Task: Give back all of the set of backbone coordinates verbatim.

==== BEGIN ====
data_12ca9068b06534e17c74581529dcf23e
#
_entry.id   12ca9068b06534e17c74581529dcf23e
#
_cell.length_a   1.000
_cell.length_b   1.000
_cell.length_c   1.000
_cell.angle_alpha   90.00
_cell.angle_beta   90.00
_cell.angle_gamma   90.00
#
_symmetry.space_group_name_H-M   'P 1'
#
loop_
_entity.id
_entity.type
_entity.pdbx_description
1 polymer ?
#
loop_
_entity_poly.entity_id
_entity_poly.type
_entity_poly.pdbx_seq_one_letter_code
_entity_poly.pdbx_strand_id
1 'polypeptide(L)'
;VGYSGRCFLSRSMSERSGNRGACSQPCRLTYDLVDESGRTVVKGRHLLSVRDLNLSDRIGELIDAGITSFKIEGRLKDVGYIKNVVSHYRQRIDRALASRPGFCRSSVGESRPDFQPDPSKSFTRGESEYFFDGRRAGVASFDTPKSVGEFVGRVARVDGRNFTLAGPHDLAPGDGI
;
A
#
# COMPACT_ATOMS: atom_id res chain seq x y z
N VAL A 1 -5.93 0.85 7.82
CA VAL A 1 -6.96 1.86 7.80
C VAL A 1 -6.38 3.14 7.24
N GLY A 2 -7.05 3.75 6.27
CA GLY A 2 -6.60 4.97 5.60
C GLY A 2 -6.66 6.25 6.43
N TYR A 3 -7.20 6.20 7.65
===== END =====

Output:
data_12ca9068b06534e17c74581529dcf23e
#
_entry.id   12ca9068b06534e17c74581529dcf23e
#
_cell.length_a   1.000
_cell.length_b   1.000
_cell.length_c   1.000
_cell.angle_alpha   90.00
_cell.angle_beta   90.00
_cell.angle_gamma   90.00
#
_symmetry.space_group_name_H-M   'P 1'
#
loop_
_entity.id
_entity.type
_entity.pdbx_description
1 polymer ?
#
loop_
_entity_poly.entity_id
_entity_poly.type
_entity_poly.pdbx_seq_one_letter_code
_entity_poly.pdbx_strand_id
1 'polypeptide(L)'
;VGYSGRCFLSRSMSERSGNRGACSQPCRLTYDLVDESGRTVVKGRHLLSVRDLNLSDRIGELIDAGITSFKIEGRLKDVGYIKNVVSHYRQRIDRALASRPGFCRSSVGESRPDFQPDPSKSFTRGESEYFFDGRRAGVASFDTPKSVGEFVGRVARVDGRNFTLAGPHDLAPGDGI
;
A
#
# COMPACT_ATOMS: atom_id res chain seq x y z
N VAL A 1 -5.93 0.85 7.82
CA VAL A 1 -6.96 1.86 7.80
C VAL A 1 -6.38 3.14 7.24
N GLY A 2 -7.05 3.75 6.27
CA GLY A 2 -6.60 4.97 5.60
C GLY A 2 -6.66 6.25 6.43
N TYR A 3 -7.20 6.20 7.65